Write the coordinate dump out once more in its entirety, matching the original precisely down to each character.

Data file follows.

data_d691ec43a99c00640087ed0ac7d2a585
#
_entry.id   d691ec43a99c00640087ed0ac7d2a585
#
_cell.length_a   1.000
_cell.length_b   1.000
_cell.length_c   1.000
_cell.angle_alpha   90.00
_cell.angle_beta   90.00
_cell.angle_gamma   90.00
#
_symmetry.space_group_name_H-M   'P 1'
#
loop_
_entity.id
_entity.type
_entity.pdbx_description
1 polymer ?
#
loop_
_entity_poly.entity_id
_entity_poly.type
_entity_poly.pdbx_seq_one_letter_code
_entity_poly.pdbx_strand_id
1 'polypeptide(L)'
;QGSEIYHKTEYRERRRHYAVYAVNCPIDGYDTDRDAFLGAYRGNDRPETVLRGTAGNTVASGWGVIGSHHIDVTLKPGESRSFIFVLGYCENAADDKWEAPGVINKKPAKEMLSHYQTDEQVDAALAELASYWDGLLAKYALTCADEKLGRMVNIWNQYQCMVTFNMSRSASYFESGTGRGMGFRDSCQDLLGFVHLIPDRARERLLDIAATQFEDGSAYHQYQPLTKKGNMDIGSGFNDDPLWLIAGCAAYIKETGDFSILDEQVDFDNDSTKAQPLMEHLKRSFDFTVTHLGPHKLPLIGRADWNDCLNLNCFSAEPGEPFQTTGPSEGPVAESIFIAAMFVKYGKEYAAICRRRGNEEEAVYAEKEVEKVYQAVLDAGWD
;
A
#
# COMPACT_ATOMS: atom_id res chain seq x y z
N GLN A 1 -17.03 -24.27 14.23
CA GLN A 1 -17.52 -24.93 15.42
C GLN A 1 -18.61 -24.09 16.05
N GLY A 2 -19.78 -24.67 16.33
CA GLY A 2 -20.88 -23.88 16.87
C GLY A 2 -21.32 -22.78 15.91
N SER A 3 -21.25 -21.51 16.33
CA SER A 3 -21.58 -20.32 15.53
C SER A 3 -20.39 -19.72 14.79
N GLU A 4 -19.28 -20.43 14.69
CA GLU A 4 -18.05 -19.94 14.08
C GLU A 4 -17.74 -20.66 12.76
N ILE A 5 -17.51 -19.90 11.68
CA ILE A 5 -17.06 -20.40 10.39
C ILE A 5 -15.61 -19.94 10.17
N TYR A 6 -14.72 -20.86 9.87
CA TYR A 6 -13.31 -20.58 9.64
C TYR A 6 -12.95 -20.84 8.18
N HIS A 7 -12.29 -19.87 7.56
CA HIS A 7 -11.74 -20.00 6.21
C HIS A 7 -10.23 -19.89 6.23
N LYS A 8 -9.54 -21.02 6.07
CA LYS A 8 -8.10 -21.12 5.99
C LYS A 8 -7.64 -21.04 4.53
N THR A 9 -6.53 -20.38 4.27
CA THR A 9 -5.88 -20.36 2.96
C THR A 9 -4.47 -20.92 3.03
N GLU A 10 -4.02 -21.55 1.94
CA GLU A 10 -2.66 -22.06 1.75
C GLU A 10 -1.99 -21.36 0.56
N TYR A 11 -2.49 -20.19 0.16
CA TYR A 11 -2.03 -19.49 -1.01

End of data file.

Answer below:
data_d691ec43a99c00640087ed0ac7d2a585
#
_entry.id   d691ec43a99c00640087ed0ac7d2a585
#
_cell.length_a   1.000
_cell.length_b   1.000
_cell.length_c   1.000
_cell.angle_alpha   90.00
_cell.angle_beta   90.00
_cell.angle_gamma   90.00
#
_symmetry.space_group_name_H-M   'P 1'
#
loop_
_entity.id
_entity.type
_entity.pdbx_description
1 polymer ?
#
loop_
_entity_poly.entity_id
_entity_poly.type
_entity_poly.pdbx_seq_one_letter_code
_entity_poly.pdbx_strand_id
1 'polypeptide(L)'
;QGSEIYHKTEYRERRRHYAVYAVNCPIDGYDTDRDAFLGAYRGNDRPETVLRGTAGNTVASGWGVIGSHHIDVTLKPGESRSFIFVLGYCENAADDKWEAPGVINKKPAKEMLSHYQTDEQVDAALAELASYWDGLLAKYALTCADEKLGRMVNIWNQYQCMVTFNMSRSASYFESGTGRGMGFRDSCQDLLGFVHLIPDRARERLLDIAATQFEDGSAYHQYQPLTKKGNMDIGSGFNDDPLWLIAGCAAYIKETGDFSILDEQVDFDNDSTKAQPLMEHLKRSFDFTVTHLGPHKLPLIGRADWNDCLNLNCFSAEPGEPFQTTGPSEGPVAESIFIAAMFVKYGKEYAAICRRRGNEEEAVYAEKEVEKVYQAVLDAGWD
;
A
#
# COMPACT_ATOMS: atom_id res chain seq x y z
N GLN A 1 -17.03 -24.27 14.23
CA GLN A 1 -17.52 -24.93 15.42
C GLN A 1 -18.61 -24.09 16.05
N GLY A 2 -19.78 -24.67 16.33
CA GLY A 2 -20.88 -23.88 16.87
C GLY A 2 -21.32 -22.78 15.91
N SER A 3 -21.25 -21.51 16.33
CA SER A 3 -21.58 -20.32 15.53
C SER A 3 -20.39 -19.72 14.79
N GLU A 4 -19.28 -20.43 14.69
CA GLU A 4 -18.05 -19.94 14.08
C GLU A 4 -17.74 -20.66 12.76
N ILE A 5 -17.51 -19.90 11.68
CA ILE A 5 -17.06 -20.40 10.39
C ILE A 5 -15.61 -19.94 10.17
N TYR A 6 -14.72 -20.86 9.87
CA TYR A 6 -13.31 -20.58 9.64
C TYR A 6 -12.95 -20.84 8.18
N HIS A 7 -12.29 -19.87 7.56
CA HIS A 7 -11.74 -20.00 6.21
C HIS A 7 -10.23 -19.89 6.23
N LYS A 8 -9.54 -21.02 6.07
CA LYS A 8 -8.10 -21.12 5.99
C LYS A 8 -7.64 -21.04 4.53
N THR A 9 -6.53 -20.38 4.27
CA THR A 9 -5.88 -20.36 2.96
C THR A 9 -4.47 -20.92 3.03
N GLU A 10 -4.02 -21.55 1.94
CA GLU A 10 -2.66 -22.06 1.75
C GLU A 10 -1.99 -21.36 0.56
N TYR A 11 -2.49 -20.19 0.16
CA TYR A 11 -2.03 -19.49 -1.01